In 1997, the Sacramento Kings were a perennial NBA laughingstock. Bad trades—and even worse draft selections—had left the small market team on the bottom of every significant NBA players' wish list. Their team jet was nicknamed "Airball 1" by players. Since 1987, they had posted a winning percentage under .350 a whopping six times, and hadn't broken .500 since arriving in Sacramento.
For years, big-time college prospects like Billy Owens, Bobby Hurley and Pervis Ellison were selected high in the lottery, only to show up in Sacramento either unwilling or unable to live up to their pedigrees. Mitch Richmond was the closest thing the Kings had to a star, but his supporting cast included players like Mahmoud Abdul-Rauf and Olden Polynice—not exactly a latter day version of the 2011 Miami Heat. Or even the 2001 Miami Heat. Simply put, things were miserable for a basketball fan in California's capital.
But in 1998, things began to look up. A young family of investors named the Maloofs purchased a minority stake in the Kings, and in 1998 they bought themselves majority control. Former No. 1 overall pick Chris Webber was brought on board to be the face of a new era in Kings basketball. Webber was apparently unaffected by the long-running jinx the team had on lottery picks—probably because he was actually drafted by the Washington Bullets.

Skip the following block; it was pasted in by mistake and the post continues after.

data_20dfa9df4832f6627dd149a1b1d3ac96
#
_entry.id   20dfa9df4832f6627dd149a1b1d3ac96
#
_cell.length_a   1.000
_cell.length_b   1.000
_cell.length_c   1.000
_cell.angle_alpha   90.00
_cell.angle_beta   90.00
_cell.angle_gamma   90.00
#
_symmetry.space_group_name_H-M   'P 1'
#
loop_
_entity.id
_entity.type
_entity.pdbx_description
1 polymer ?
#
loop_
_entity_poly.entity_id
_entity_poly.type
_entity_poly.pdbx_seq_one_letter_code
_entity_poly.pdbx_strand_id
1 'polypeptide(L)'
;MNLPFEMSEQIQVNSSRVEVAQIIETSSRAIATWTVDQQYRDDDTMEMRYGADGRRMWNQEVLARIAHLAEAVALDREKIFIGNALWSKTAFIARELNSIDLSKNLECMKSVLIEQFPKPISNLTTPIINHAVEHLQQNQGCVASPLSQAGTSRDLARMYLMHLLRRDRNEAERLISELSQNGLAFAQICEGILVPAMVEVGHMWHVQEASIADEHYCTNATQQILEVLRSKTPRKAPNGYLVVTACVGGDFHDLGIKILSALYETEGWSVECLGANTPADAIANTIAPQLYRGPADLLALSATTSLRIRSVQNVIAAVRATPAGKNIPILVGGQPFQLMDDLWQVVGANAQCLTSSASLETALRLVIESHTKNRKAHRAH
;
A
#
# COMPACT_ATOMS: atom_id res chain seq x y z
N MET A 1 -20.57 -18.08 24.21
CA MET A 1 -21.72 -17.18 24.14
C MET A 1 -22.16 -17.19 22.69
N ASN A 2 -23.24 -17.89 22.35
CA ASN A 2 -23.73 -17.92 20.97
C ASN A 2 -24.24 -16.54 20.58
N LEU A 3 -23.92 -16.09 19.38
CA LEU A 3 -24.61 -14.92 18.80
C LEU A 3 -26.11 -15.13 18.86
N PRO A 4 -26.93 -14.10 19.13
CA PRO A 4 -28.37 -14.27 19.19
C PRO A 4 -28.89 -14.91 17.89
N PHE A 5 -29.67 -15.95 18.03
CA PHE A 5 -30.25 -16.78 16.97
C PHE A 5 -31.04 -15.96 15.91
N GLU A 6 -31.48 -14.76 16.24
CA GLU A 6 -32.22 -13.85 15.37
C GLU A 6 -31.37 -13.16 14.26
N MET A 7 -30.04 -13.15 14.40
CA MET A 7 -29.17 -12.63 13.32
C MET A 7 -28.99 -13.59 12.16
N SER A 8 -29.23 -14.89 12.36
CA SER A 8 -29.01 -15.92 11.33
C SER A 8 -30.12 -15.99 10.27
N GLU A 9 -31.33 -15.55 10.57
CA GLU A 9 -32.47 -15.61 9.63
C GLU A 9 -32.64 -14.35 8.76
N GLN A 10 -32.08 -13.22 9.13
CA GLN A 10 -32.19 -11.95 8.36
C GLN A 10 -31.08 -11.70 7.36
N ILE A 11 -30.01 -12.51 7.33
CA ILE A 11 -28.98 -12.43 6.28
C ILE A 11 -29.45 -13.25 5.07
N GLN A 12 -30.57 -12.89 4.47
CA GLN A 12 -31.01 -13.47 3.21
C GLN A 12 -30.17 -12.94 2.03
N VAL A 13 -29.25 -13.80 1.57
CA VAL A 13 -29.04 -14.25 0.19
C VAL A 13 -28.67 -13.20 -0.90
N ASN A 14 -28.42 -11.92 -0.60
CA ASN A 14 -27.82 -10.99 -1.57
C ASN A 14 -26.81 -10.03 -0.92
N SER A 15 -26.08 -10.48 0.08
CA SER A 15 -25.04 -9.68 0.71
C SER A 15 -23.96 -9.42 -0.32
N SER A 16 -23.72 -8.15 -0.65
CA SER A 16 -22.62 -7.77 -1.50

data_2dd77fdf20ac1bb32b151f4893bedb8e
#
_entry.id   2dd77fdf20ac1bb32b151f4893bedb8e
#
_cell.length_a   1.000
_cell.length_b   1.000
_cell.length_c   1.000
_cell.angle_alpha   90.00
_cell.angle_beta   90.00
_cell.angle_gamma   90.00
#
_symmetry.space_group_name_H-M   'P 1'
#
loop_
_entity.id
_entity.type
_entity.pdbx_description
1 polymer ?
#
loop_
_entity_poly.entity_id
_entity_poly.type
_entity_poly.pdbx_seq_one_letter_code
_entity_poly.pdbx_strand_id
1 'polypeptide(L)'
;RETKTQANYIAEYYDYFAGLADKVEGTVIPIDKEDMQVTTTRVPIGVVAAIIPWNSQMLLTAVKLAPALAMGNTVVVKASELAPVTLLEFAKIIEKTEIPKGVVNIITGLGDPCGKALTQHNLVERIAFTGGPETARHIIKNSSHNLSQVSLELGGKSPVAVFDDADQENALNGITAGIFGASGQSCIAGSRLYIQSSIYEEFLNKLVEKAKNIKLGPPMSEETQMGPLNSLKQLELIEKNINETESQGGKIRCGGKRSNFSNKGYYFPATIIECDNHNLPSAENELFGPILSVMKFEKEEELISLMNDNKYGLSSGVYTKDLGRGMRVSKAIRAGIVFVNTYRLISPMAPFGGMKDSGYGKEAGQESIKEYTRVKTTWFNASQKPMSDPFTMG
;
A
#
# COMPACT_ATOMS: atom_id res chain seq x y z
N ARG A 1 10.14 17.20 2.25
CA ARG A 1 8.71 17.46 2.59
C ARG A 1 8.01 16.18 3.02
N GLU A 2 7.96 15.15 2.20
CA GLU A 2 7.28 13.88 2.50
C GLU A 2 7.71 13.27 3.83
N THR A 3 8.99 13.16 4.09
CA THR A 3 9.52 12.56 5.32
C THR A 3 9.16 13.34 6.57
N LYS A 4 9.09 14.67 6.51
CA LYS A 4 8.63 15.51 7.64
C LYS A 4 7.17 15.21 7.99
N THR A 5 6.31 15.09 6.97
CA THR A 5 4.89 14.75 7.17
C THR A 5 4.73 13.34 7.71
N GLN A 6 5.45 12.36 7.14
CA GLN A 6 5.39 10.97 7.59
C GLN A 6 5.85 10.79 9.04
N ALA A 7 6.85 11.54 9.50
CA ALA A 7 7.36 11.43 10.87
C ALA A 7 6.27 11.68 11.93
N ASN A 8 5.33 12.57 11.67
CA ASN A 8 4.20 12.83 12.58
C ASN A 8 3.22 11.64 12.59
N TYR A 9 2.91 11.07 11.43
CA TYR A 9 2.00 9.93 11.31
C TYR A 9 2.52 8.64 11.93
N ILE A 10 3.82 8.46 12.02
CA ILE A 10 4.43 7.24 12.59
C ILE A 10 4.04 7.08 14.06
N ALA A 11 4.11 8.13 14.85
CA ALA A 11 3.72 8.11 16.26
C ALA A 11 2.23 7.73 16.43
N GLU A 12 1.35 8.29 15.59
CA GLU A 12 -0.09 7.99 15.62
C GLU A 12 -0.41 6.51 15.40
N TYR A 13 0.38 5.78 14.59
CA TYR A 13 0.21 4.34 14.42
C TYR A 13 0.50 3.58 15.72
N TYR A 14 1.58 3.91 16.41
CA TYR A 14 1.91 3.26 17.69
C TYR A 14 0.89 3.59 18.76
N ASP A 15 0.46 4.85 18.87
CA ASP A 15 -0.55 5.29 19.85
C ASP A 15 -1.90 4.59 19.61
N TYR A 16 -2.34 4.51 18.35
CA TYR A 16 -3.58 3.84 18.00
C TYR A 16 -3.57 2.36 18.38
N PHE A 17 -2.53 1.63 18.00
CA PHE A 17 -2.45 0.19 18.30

Additionally, the team found a diamond in the rough in Peja Stojakovic, acquired proven Center Vlade Divac, and drafted a small point guard from the University of Florida—Jason Williams, who quickly became one of the hottest attractions in the NBA. The foundation for what would be the greatest run in Sacramento sports history had been laid—a run that narrowly edged out Sacramento's previous crowning athletic achievement (the time a mini horse made an improbable run through an arm wrestling tournament at an Orangevale bar).